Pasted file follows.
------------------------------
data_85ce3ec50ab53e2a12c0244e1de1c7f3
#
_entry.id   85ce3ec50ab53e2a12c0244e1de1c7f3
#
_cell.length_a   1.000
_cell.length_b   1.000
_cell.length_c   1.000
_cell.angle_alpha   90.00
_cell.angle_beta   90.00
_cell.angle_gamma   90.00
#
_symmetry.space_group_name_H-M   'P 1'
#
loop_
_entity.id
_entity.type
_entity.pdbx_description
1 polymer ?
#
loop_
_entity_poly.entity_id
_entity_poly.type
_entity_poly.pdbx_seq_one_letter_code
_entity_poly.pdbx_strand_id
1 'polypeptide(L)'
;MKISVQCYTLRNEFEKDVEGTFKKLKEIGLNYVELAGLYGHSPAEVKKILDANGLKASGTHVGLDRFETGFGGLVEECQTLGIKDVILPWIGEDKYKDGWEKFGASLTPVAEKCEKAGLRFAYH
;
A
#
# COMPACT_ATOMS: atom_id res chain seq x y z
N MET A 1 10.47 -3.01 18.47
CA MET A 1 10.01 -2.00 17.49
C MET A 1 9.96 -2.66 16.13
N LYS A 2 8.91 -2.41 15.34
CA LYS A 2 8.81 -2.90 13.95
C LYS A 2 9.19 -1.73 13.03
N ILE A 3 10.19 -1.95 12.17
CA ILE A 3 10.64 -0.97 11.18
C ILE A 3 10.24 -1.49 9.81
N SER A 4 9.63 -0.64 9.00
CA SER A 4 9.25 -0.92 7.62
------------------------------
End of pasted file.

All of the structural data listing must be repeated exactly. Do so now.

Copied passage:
data_85ce3ec50ab53e2a12c0244e1de1c7f3
#
_entry.id   85ce3ec50ab53e2a12c0244e1de1c7f3
#
_cell.length_a   1.000
_cell.length_b   1.000
_cell.length_c   1.000
_cell.angle_alpha   90.00
_cell.angle_beta   90.00
_cell.angle_gamma   90.00
#
_symmetry.space_group_name_H-M   'P 1'
#
loop_
_entity.id
_entity.type
_entity.pdbx_description
1 polymer ?
#
loop_
_entity_poly.entity_id
_entity_poly.type
_entity_poly.pdbx_seq_one_letter_code
_entity_poly.pdbx_strand_id
1 'polypeptide(L)'
;MKISVQCYTLRNEFEKDVEGTFKKLKEIGLNYVELAGLYGHSPAEVKKILDANGLKASGTHVGLDRFETGFGGLVEECQTLGIKDVILPWIGEDKYKDGWEKFGASLTPVAEKCEKAGLRFAYH
;
A
#
# COMPACT_ATOMS: atom_id res chain seq x y z
N MET A 1 10.47 -3.01 18.47
CA MET A 1 10.01 -2.00 17.49
C MET A 1 9.96 -2.66 16.13
N LYS A 2 8.91 -2.41 15.34
CA LYS A 2 8.81 -2.90 13.95
C LYS A 2 9.19 -1.73 13.03
N ILE A 3 10.19 -1.95 12.17
CA ILE A 3 10.64 -0.97 11.18
C ILE A 3 10.24 -1.49 9.81
N SER A 4 9.63 -0.64 9.00
CA SER A 4 9.25 -0.92 7.62